September 13, 2017

What is Your Company Credit Culture?

By: Tom Oliveri

A few years ago I wrote a blog on “Produce Shippers MUST Establish a Company Credit Policy and Follow it.” When I mention a company credit culture, it means a way of doing business from top to bottom within an organization and making decisions about credit that should be looked upon as just as important as other critical initiatives that make your company successful.  After all, selling produce to companies who will pay for the purchase makes for a successful sales transaction.   

I am re-addressing this topic because I am routinely requested by regular members of Western Growers with collection help for slow pay or no pay sales contracts.  It is not uncommon to hear feedback from a member when I first inquire about the credit procedure for their company, that I am advised that they have no official company policy.  With all the technology and access to information we are afforded these days, not having a well-defined credit policy that is strictly followed is no longer acceptable. To help limit your companies bad debt experience, it is essential that shippers have a mandatory credit policy, and if possible, have a credit manager, or  at a minimum, a point person (champion of sorts) to ensure that all agreed upon credit policy procedures are followed.   

Where to begin?  An internal policy detailing how to approve and authorize a customer in your system and set a credit limit is essential. The Blue Book is a good foundational first step in addition to seeing and reviewing the customer’s audited financials.  There are also some predictive financial tools and analytical tools I would encourage you to explore with the Blue Book. Other steps are bank references, customer references, how many years has the company been in business and having a general understanding about the customers’ business model.  Just because the phone rings, that does not make the caller on the other end of the phone your best new customer.

Establishing internal protocols to review existing customers is also a good best practice. No matter what criteria you establish for your credit policy, it has been my experience that if followed, you can minimize bad debt experience.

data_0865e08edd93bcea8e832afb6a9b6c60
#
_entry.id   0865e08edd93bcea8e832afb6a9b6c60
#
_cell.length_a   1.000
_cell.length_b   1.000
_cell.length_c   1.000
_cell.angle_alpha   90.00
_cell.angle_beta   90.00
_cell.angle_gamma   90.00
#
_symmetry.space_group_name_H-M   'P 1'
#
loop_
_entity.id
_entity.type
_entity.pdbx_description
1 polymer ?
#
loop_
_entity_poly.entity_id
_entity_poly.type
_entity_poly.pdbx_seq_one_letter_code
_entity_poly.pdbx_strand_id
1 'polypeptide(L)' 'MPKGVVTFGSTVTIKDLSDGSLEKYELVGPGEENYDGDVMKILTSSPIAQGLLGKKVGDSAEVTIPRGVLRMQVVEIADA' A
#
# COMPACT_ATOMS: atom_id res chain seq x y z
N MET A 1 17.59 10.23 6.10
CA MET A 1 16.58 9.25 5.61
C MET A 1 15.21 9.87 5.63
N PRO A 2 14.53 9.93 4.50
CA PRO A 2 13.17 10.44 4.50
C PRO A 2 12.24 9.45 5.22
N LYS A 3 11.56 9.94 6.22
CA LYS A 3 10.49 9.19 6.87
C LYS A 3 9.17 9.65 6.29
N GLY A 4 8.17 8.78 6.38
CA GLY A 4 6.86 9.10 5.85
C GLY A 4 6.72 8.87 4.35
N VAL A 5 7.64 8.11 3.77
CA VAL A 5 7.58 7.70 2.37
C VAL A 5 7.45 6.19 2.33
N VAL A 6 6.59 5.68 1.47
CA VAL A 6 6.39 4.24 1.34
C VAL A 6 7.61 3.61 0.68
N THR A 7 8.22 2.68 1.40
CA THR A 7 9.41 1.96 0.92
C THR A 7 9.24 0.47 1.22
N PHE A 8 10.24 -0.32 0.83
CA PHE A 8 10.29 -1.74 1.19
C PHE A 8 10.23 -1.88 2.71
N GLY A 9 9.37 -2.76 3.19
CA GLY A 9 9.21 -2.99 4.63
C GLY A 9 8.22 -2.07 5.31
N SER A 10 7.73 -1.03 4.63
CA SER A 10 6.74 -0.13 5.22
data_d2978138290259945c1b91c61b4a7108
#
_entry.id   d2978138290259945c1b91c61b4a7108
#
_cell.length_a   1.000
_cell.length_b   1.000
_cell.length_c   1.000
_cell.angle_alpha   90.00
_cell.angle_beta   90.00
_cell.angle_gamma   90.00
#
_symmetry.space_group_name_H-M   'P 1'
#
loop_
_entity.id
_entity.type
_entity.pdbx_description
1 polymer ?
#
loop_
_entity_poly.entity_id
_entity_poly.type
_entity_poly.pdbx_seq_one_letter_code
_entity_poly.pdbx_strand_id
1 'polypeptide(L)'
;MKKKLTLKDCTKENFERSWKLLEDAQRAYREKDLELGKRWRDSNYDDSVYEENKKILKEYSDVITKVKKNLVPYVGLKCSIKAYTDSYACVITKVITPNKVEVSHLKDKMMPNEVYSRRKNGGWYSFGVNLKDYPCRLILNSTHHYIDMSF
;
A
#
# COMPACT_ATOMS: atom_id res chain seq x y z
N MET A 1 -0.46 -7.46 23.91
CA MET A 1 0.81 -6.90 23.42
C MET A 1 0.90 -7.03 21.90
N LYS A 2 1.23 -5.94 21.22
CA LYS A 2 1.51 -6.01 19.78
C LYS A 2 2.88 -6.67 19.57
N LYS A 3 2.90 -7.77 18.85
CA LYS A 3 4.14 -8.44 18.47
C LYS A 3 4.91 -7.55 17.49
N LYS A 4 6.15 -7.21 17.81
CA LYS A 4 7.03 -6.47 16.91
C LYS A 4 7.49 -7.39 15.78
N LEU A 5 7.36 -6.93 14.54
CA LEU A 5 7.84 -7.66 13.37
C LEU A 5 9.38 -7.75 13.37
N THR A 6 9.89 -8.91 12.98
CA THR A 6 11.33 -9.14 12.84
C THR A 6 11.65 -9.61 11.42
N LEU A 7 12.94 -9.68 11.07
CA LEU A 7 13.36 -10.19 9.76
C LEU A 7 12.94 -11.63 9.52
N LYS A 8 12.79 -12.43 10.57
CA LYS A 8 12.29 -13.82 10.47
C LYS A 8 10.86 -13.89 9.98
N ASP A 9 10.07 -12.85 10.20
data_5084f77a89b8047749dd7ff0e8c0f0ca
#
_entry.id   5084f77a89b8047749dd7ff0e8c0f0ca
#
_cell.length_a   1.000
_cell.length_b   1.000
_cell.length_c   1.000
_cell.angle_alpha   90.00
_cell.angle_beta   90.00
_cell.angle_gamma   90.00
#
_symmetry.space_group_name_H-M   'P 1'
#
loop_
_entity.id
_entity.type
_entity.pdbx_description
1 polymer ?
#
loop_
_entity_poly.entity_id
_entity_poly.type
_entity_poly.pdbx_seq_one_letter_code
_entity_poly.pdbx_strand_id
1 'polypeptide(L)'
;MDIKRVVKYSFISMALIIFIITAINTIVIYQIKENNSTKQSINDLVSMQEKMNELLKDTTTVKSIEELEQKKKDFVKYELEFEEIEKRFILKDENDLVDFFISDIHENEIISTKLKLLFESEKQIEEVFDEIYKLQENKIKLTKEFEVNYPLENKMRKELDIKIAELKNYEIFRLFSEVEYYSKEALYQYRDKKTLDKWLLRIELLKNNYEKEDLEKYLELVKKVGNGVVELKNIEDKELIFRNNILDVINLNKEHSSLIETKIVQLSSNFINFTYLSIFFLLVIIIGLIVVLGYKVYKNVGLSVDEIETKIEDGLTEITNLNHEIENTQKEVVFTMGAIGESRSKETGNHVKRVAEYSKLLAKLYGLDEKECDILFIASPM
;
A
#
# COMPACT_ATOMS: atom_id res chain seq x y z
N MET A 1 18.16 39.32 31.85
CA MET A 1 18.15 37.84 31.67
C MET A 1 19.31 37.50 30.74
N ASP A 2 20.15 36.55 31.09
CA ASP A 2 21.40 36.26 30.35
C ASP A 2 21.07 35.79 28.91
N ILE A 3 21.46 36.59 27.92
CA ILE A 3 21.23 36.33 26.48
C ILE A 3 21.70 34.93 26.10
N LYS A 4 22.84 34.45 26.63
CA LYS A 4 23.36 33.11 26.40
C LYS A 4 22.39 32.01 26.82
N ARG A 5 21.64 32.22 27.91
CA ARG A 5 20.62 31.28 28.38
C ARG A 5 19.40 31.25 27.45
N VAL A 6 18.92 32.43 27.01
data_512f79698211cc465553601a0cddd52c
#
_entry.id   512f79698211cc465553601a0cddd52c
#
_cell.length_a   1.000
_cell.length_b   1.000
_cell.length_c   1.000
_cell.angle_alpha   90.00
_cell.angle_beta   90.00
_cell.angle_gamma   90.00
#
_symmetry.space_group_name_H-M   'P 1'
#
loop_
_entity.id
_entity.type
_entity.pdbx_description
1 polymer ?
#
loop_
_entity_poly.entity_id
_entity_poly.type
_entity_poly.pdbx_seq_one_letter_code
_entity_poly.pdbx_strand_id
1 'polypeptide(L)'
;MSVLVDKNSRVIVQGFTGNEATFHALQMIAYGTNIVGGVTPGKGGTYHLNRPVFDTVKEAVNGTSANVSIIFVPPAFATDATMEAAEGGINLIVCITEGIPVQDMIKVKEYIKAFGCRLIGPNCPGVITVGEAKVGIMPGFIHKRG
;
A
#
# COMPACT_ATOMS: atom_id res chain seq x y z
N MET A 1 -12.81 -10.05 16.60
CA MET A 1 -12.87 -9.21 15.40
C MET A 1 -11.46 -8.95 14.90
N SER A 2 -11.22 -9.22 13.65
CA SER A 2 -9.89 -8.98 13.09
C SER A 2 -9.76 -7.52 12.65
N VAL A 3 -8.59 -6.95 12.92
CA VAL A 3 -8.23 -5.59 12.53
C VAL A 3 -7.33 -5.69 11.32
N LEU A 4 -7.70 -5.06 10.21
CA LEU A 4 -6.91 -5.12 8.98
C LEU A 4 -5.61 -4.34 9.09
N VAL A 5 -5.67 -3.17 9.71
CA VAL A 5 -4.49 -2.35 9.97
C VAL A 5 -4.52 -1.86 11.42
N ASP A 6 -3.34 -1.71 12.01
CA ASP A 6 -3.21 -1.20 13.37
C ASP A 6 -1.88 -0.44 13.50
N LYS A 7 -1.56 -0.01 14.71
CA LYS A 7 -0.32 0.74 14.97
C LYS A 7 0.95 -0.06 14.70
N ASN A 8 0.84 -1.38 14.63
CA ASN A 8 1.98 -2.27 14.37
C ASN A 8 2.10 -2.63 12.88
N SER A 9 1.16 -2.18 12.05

Below are eleven general items to consider, but should not be considered an exhaustive list:

  1. Utilize credit reporting companies as well as other resources to assist in making your decisions.
  2. Obtain audited financials and bank references.
  3. Ask about what the pay practices will be with your shipments.
  4. How many years has the customer been in business?
  5. Do they have a PACA and DRC license?
  6. Who are the principal owners and officers?
  7. Check other supplier references and, if appropriate, call those references.
  8. Have any employees with the customer been connected with prior companies that have experienced payment issues?
  9. Talk with other shippers, if appropriate, that may be supplying that customer to check on their experiences with pay.
  10. Call Western Growers Trade Practices Department to obtain any information we may have on the account, i.e. any PACA or DRC complaints pending.
  11. If you cannot obtain needed information to make an informed business decision, make the tough decision not to sell until you can get the information to make an appropriate business decision to sell.

For the most part the above items are quick and easy steps to begin to implement your own credit policy, and start your own Credit Culture.

Don’t forget that a customer assessment should be an ongoing work in progress, so always be assessing any changes in payment or other changes to the customer. Once a customer has been established, we understand some flexibly will be needed.  It may be a good idea to consider a small internal committee to allow for a consensus with any changes to credit limits or other terms.   

I hope these suggestions assist in helping you think about your own credit policies. Please contact me if you would like to discuss your specific company credit policy in more detail.  Remember, starting a disciplined credit culture will take leadership in order to inculcate that policy throughout your company, but adhering to an established credit policy will pay dividends to your company by minimizing bad debt write off.

Please forward your questions or suggested topics to or call me at 949-885-2269.